The rise of "grocerants" — supermarkets offering prepared, restaurant-style foods — is translating into growing consumer concerns regarding food safety. Although the majority of U.S. consumers feel that foods in supermarkets are safe, the percentage who feel this way has decreased over the last 10 years as grocery stores have increased prepared food offerings, according to the NPD Group, a Port Washington, N.Y.-based information company.
NPD, which has tracked food safety concerns in the United States since 2001, said that in 2006, 66 percent agreed with the statement that foods sold in supermarkets are safe. But in 2016 (through August), only 58 percent of adults agreed with that statement.
In-store dining and take out of prepared foods from grocers has grown nearly 30 percent since 2008, and accounted for 2.4 billion foodservice visits and $10 billion of consumer spending in 2015, according to NPD’s ongoing foodservice market research. More than 40 percent of the U.S. population purchases prepared foods from grocery stores. Grocerants have even garnered the attention of the coveted millennials, who use grocery stores less often than other generational groups, but are increasing their use of prepared foods at supermarkets.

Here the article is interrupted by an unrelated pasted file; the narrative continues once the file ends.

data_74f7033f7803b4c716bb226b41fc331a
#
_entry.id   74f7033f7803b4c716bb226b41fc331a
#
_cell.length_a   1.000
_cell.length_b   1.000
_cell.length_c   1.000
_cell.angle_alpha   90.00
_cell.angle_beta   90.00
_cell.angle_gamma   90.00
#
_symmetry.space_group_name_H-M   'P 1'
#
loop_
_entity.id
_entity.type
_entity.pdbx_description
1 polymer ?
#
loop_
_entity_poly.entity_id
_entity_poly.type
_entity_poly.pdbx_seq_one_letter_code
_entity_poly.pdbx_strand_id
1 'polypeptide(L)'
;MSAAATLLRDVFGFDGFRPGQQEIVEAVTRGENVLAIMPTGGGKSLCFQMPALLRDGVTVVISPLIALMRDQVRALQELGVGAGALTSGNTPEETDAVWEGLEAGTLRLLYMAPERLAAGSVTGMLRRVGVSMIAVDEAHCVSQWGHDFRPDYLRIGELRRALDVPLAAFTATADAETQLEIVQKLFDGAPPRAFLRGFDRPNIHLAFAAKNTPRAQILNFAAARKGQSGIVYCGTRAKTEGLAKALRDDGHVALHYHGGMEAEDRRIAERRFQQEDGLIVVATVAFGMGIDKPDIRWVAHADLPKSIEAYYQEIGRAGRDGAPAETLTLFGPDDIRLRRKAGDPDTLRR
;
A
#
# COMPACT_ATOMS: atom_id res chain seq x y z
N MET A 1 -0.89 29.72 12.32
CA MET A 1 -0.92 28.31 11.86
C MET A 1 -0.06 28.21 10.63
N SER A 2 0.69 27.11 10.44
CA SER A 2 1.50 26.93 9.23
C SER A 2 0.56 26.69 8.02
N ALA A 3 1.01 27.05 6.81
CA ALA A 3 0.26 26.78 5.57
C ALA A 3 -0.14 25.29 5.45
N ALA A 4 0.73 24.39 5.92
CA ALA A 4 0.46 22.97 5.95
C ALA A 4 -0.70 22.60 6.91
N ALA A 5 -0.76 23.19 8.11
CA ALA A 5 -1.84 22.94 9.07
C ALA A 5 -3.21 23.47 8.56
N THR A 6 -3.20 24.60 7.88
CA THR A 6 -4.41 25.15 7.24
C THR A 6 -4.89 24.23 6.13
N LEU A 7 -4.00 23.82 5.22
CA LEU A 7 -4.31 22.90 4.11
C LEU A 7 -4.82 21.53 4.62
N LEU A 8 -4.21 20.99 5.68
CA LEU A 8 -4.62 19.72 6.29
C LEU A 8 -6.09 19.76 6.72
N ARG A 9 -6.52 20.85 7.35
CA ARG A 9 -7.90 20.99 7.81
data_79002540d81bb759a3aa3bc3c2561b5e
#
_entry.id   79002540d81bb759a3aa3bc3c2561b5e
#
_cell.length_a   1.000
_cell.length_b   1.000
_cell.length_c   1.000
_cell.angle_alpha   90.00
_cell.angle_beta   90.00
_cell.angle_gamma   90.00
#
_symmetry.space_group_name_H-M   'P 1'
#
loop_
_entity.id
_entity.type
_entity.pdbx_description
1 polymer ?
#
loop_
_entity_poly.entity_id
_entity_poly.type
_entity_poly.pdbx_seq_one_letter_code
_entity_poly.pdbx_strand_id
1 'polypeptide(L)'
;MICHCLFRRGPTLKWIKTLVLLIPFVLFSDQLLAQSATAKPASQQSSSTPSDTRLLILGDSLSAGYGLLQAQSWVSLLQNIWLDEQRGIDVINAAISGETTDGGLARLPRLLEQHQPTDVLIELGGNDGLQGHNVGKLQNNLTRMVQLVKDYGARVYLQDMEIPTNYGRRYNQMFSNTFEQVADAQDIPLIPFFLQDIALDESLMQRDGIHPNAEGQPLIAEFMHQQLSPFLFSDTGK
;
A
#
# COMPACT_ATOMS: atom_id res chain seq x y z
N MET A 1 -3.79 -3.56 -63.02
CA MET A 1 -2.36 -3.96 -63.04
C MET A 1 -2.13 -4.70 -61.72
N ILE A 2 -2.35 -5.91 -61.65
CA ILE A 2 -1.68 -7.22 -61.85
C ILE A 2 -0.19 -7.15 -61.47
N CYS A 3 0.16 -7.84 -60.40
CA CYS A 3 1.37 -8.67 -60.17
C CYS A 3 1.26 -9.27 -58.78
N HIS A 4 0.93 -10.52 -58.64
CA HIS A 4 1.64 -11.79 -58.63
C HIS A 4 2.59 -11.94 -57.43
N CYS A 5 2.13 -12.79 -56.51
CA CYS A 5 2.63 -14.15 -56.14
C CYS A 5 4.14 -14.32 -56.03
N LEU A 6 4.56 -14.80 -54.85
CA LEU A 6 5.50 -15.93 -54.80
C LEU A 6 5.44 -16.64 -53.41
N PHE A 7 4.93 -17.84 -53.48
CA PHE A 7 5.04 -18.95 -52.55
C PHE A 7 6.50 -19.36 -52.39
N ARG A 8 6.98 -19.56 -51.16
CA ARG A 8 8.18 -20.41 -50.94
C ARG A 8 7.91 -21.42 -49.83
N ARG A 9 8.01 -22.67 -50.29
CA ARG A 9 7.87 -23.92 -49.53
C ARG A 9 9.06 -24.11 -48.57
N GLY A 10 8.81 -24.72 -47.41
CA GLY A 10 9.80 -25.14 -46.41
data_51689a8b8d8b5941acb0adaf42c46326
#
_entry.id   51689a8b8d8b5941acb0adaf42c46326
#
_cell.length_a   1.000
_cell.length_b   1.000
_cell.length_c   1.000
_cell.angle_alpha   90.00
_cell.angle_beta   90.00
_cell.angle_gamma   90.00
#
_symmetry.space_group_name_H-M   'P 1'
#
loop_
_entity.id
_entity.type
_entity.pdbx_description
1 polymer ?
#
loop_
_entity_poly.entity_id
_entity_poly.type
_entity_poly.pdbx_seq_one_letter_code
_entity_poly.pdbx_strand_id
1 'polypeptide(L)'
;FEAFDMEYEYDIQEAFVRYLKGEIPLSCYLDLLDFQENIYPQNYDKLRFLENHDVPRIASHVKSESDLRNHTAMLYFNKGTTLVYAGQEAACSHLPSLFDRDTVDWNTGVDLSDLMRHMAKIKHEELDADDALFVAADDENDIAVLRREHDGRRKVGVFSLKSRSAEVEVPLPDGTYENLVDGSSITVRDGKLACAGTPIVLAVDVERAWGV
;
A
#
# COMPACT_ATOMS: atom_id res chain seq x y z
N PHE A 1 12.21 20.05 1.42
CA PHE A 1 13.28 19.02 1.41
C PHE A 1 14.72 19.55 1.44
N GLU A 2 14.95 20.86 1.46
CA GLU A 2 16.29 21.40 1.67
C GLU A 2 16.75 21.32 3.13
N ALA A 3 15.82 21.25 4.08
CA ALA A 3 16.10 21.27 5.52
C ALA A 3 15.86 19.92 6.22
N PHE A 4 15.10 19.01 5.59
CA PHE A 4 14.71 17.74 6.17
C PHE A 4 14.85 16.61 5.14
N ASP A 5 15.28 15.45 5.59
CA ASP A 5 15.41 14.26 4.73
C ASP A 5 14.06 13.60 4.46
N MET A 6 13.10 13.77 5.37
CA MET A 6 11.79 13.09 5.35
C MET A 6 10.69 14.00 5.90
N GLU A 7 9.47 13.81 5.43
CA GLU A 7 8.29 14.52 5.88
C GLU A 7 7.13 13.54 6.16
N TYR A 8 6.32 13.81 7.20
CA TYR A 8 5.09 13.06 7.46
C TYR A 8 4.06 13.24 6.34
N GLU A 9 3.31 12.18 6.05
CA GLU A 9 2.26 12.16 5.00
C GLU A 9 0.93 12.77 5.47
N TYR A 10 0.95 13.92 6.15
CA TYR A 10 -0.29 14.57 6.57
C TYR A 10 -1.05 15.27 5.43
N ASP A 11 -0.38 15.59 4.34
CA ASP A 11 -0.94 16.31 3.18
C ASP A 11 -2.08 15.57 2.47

Historically, NPD Group’s Food Safety Monitor has shown that consumers have had a greater concern about the safety of foods served at restaurants than at supermarkets. However, the percentage of consumers who feel that foods served at restaurants are safe has remained, on average, between 47 and 49 percent since 2006, NPD said.
“Consumers typically rate grocery prepared foods higher on freshness and quality than quick-service restaurants, but more food handling issues and concerns come into play when foods are prepared for you,” said Darren Seifer, food and beverage industry analyst at NPD Group. “They are now extending the concerns they have about the safety of foods served at restaurants to supermarkets. Since groceries are taking on more of the role of a restaurant, they are reaping the rewards — as well as the risks — that go with it.”